by The American Geosciences Institute Thursday, October 1, 2015
The pointed hoodoos of this national monument are formed from layers of pumice, tuff, ash and conglomerates that were originally deposited more than 300 meters deep in some places by Late Miocene volcanic eruptions.
Small weather-resistant boulders helped create the distinct shape (likely familiar to hikers) of the formations, which range in height from about a meter up to about 27 meters, as softer rock below the caprocks eroded.
Archaeological evidence suggests humans inhabited the area 4,000 years ago. The indigenous name for the area translates to “white cliffs,” likely a reference to ledges lining the steep-sided canyons also found in this area, which was designated a national monument in 2001.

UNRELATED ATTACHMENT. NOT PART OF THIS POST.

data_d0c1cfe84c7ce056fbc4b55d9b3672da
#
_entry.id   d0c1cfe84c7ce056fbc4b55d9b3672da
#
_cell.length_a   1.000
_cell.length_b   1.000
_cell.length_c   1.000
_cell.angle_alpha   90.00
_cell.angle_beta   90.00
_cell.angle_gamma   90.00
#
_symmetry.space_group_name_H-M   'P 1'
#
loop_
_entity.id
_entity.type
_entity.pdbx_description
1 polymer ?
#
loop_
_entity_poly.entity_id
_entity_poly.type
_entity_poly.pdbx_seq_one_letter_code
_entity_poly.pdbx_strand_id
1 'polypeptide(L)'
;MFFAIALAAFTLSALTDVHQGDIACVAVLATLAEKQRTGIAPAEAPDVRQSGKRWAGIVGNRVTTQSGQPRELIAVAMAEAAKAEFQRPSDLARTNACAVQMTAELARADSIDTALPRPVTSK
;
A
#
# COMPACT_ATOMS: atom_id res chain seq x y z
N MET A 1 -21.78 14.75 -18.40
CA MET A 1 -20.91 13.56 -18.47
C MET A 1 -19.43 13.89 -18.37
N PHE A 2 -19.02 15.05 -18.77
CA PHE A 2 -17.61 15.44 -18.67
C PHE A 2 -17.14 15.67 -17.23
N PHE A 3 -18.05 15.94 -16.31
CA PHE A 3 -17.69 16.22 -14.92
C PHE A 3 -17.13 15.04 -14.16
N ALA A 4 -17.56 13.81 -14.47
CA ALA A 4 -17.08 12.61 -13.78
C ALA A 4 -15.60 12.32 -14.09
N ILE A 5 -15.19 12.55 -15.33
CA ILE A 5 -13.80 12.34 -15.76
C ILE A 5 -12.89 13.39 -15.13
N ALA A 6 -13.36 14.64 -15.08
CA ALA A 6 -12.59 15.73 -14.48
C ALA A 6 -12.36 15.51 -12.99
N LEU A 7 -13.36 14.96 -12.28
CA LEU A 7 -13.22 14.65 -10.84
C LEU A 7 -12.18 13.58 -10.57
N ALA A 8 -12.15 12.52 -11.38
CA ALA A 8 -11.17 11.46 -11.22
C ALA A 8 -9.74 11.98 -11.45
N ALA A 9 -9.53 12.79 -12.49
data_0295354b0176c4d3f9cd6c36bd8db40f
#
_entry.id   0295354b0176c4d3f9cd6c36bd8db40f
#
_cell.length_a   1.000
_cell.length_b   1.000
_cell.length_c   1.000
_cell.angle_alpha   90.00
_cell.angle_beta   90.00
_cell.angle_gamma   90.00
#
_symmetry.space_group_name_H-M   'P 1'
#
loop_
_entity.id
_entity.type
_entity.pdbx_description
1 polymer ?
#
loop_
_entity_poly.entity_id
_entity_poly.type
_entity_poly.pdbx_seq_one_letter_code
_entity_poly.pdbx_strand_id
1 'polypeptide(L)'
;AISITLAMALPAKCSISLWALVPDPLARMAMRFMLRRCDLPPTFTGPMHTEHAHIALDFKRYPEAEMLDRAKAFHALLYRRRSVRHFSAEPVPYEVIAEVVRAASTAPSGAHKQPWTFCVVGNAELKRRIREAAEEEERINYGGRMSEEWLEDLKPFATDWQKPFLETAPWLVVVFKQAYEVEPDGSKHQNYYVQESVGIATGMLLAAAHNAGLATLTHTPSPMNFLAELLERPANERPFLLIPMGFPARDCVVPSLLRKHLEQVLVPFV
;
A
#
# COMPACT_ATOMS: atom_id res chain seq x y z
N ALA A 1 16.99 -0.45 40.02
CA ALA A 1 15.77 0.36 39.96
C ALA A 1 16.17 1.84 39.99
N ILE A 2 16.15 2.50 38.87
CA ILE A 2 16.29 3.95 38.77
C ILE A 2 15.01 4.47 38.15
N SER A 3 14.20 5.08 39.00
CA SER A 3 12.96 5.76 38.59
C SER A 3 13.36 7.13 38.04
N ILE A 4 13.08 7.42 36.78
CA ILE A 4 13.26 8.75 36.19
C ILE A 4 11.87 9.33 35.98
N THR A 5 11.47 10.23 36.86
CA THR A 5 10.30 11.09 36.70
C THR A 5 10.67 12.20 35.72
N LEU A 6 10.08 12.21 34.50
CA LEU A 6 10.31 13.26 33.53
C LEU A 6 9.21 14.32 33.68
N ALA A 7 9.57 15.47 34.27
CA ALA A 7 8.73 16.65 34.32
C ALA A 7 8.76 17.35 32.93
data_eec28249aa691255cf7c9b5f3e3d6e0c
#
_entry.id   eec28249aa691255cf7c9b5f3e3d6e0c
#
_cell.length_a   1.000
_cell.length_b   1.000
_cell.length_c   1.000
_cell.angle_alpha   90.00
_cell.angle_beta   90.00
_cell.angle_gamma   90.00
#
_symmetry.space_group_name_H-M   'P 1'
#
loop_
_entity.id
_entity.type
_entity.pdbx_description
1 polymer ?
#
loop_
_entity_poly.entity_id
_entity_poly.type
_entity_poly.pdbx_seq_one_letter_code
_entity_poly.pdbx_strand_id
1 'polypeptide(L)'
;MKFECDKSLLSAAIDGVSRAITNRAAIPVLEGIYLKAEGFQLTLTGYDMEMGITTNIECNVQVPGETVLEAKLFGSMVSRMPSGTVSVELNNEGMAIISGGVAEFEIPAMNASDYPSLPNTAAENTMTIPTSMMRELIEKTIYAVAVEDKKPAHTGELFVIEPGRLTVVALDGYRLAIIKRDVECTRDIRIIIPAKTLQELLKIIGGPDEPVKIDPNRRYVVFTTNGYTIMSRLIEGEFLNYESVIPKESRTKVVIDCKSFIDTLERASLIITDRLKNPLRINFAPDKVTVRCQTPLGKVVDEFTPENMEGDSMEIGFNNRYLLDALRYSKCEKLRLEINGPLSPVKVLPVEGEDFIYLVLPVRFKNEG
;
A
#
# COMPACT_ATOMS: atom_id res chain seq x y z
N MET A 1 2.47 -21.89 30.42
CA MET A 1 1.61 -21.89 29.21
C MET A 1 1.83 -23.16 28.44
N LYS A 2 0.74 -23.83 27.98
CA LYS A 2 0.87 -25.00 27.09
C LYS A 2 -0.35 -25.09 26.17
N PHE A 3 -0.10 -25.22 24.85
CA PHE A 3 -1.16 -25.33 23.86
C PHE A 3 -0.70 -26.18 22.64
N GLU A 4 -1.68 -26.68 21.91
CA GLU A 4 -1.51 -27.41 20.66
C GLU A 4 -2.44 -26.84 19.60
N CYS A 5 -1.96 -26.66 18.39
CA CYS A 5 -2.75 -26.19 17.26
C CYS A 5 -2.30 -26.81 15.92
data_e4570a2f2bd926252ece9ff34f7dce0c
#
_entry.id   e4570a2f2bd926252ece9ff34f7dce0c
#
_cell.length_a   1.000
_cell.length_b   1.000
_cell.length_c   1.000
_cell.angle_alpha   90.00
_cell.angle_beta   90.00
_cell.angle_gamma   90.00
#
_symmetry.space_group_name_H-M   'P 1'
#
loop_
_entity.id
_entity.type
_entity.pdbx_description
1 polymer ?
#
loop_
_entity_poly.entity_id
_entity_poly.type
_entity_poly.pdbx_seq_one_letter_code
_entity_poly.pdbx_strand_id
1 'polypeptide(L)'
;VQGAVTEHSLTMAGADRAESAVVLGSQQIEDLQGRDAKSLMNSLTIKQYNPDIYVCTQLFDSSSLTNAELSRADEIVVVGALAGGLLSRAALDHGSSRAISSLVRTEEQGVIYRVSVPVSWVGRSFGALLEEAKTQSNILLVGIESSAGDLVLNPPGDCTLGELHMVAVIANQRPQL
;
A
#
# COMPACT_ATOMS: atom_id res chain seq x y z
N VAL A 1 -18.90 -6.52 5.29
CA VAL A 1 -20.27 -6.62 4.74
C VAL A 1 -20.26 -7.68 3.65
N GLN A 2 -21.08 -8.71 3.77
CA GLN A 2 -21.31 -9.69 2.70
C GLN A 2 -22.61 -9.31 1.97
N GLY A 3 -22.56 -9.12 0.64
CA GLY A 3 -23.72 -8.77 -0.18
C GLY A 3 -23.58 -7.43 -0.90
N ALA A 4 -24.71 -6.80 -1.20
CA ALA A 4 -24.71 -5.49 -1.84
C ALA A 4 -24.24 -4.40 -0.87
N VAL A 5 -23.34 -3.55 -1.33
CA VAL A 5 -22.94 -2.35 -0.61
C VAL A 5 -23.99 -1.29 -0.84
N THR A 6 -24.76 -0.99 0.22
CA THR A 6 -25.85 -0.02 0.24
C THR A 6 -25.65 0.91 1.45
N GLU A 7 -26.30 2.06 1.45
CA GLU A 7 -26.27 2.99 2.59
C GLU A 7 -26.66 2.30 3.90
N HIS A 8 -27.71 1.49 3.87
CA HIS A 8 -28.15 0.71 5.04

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Answer: The pointed hoodoos of Kasha-Katuwe Tent Rocks National Monument are formed from layers of pumice, tuff, ash and conglomerate that were originally deposited by Late Miocene volcanic eruptions. Archaeological evidence suggests humans inhabited the area 4,000 years ago. Photo is by Garry Hayes.
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